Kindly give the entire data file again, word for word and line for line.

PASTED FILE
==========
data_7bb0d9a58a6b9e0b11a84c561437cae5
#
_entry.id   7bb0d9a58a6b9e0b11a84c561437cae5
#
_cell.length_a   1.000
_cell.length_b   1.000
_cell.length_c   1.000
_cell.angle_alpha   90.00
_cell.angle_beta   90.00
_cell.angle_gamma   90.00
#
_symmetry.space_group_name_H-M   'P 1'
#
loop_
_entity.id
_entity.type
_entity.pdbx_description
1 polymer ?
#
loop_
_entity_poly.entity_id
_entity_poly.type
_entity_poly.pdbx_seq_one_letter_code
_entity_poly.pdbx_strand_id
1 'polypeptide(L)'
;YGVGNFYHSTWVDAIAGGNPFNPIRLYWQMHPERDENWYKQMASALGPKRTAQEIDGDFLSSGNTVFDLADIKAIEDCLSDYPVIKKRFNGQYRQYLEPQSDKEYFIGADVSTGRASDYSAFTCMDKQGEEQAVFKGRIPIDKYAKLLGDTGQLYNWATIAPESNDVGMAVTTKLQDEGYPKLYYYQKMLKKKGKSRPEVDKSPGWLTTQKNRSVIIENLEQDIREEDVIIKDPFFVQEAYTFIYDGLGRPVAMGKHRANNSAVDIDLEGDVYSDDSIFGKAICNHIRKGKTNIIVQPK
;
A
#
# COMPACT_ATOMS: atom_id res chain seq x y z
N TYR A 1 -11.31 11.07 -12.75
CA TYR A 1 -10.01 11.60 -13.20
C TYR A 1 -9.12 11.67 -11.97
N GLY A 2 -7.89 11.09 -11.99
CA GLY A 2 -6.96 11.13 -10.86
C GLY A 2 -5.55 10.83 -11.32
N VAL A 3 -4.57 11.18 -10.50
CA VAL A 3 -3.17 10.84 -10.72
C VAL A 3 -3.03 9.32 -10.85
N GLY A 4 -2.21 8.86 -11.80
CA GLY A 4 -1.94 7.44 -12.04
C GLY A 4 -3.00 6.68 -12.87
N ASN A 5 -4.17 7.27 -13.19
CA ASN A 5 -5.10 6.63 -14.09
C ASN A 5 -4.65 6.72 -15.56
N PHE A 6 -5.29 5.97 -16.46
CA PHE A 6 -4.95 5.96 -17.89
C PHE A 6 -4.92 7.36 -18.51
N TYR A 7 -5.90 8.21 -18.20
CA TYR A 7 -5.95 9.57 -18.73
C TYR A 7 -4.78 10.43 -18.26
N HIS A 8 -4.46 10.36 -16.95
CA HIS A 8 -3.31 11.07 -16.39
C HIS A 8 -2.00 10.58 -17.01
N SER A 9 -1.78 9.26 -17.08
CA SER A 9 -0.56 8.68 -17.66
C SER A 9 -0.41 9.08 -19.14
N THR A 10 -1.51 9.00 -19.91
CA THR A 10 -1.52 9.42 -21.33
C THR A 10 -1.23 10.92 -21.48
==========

data_7bb0d9a58a6b9e0b11a84c561437cae5
#
_entry.id   7bb0d9a58a6b9e0b11a84c561437cae5
#
_cell.length_a   1.000
_cell.length_b   1.000
_cell.length_c   1.000
_cell.angle_alpha   90.00
_cell.angle_beta   90.00
_cell.angle_gamma   90.00
#
_symmetry.space_group_name_H-M   'P 1'
#
loop_
_entity.id
_entity.type
_entity.pdbx_description
1 polymer ?
#
loop_
_entity_poly.entity_id
_entity_poly.type
_entity_poly.pdbx_seq_one_letter_code
_entity_poly.pdbx_strand_id
1 'polypeptide(L)'
;YGVGNFYHSTWVDAIAGGNPFNPIRLYWQMHPERDENWYKQMASALGPKRTAQEIDGDFLSSGNTVFDLADIKAIEDCLSDYPVIKKRFNGQYRQYLEPQSDKEYFIGADVSTGRASDYSAFTCMDKQGEEQAVFKGRIPIDKYAKLLGDTGQLYNWATIAPESNDVGMAVTTKLQDEGYPKLYYYQKMLKKKGKSRPEVDKSPGWLTTQKNRSVIIENLEQDIREEDVIIKDPFFVQEAYTFIYDGLGRPVAMGKHRANNSAVDIDLEGDVYSDDSIFGKAICNHIRKGKTNIIVQPK
;
A
#
# COMPACT_ATOMS: atom_id res chain seq x y z
N TYR A 1 -11.31 11.07 -12.75
CA TYR A 1 -10.01 11.60 -13.20
C TYR A 1 -9.12 11.67 -11.97
N GLY A 2 -7.89 11.09 -11.99
CA GLY A 2 -6.96 11.13 -10.86
C GLY A 2 -5.55 10.83 -11.32
N VAL A 3 -4.57 11.18 -10.50
CA VAL A 3 -3.17 10.84 -10.72
C VAL A 3 -3.03 9.32 -10.85
N GLY A 4 -2.21 8.86 -11.80
CA GLY A 4 -1.94 7.44 -12.04
C GLY A 4 -3.00 6.68 -12.87
N ASN A 5 -4.17 7.27 -13.19
CA ASN A 5 -5.10 6.63 -14.09
C ASN A 5 -4.65 6.72 -15.56
N PHE A 6 -5.29 5.97 -16.46
CA PHE A 6 -4.95 5.96 -17.89
C PHE A 6 -4.92 7.36 -18.51
N TYR A 7 -5.90 8.21 -18.20
CA TYR A 7 -5.95 9.57 -18.73
C TYR A 7 -4.78 10.43 -18.26
N HIS A 8 -4.46 10.36 -16.95
CA HIS A 8 -3.31 11.07 -16.39
C HIS A 8 -2.00 10.58 -17.01
N SER A 9 -1.78 9.26 -17.08
CA SER A 9 -0.56 8.68 -17.66
C SER A 9 -0.41 9.08 -19.14
N THR A 10 -1.51 9.00 -19.91
CA THR A 10 -1.52 9.42 -21.33
C THR A 10 -1.23 10.92 -21.48